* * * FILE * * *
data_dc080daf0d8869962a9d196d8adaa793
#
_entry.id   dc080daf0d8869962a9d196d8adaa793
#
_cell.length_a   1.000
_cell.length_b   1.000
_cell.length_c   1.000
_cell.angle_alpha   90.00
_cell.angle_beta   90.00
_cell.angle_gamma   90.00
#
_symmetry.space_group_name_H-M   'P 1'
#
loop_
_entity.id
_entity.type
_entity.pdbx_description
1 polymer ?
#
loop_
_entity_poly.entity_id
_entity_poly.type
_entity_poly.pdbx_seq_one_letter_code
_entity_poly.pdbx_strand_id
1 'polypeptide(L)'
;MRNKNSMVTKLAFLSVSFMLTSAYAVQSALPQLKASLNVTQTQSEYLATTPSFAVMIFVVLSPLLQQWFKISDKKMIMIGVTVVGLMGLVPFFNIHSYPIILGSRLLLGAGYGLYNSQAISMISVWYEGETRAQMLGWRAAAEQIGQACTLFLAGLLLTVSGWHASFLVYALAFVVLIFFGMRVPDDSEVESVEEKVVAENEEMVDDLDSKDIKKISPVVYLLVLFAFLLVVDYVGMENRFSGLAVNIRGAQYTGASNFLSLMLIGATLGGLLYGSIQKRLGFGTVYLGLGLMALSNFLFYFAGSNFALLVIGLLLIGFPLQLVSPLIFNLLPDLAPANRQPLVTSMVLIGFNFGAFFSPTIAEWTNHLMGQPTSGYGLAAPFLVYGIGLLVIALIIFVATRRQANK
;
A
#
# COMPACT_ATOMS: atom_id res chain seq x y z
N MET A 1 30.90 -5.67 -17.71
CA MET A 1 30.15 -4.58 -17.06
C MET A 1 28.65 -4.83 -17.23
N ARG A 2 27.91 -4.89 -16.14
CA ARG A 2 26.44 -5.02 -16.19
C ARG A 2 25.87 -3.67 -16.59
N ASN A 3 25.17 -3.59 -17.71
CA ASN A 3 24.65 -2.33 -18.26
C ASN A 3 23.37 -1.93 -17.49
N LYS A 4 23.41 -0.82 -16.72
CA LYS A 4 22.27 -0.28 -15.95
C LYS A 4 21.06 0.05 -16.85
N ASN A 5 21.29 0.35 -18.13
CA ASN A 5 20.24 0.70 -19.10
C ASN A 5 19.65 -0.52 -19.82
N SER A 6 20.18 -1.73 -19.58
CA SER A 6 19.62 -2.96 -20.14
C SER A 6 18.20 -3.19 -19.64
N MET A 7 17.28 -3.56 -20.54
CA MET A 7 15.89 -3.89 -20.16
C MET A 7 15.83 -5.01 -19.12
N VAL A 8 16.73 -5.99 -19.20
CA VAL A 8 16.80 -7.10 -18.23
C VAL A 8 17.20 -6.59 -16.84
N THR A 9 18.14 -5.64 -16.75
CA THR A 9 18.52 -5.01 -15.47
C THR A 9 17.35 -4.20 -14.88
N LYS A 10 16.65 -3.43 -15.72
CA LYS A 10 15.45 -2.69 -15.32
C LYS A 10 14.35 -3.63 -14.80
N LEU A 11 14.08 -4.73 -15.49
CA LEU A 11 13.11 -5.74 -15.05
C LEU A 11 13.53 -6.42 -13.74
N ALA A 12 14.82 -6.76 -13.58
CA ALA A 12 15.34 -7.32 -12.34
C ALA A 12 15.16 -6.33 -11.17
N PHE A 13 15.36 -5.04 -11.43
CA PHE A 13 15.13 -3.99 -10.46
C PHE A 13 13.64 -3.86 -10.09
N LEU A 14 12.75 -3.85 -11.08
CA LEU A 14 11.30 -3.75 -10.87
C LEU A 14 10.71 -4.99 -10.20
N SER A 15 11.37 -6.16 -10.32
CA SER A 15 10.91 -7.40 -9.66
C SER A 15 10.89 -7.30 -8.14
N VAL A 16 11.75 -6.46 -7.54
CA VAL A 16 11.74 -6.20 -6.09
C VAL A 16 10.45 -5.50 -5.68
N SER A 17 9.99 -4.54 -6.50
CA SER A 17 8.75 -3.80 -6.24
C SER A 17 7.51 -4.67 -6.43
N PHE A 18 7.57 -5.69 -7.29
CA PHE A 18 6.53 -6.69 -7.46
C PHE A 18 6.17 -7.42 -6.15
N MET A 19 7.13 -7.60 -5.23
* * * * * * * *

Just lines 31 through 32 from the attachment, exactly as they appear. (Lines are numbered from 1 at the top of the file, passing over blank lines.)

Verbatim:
N MET A 1 30.90 -5.67 -17.71
CA MET A 1 30.15 -4.58 -17.06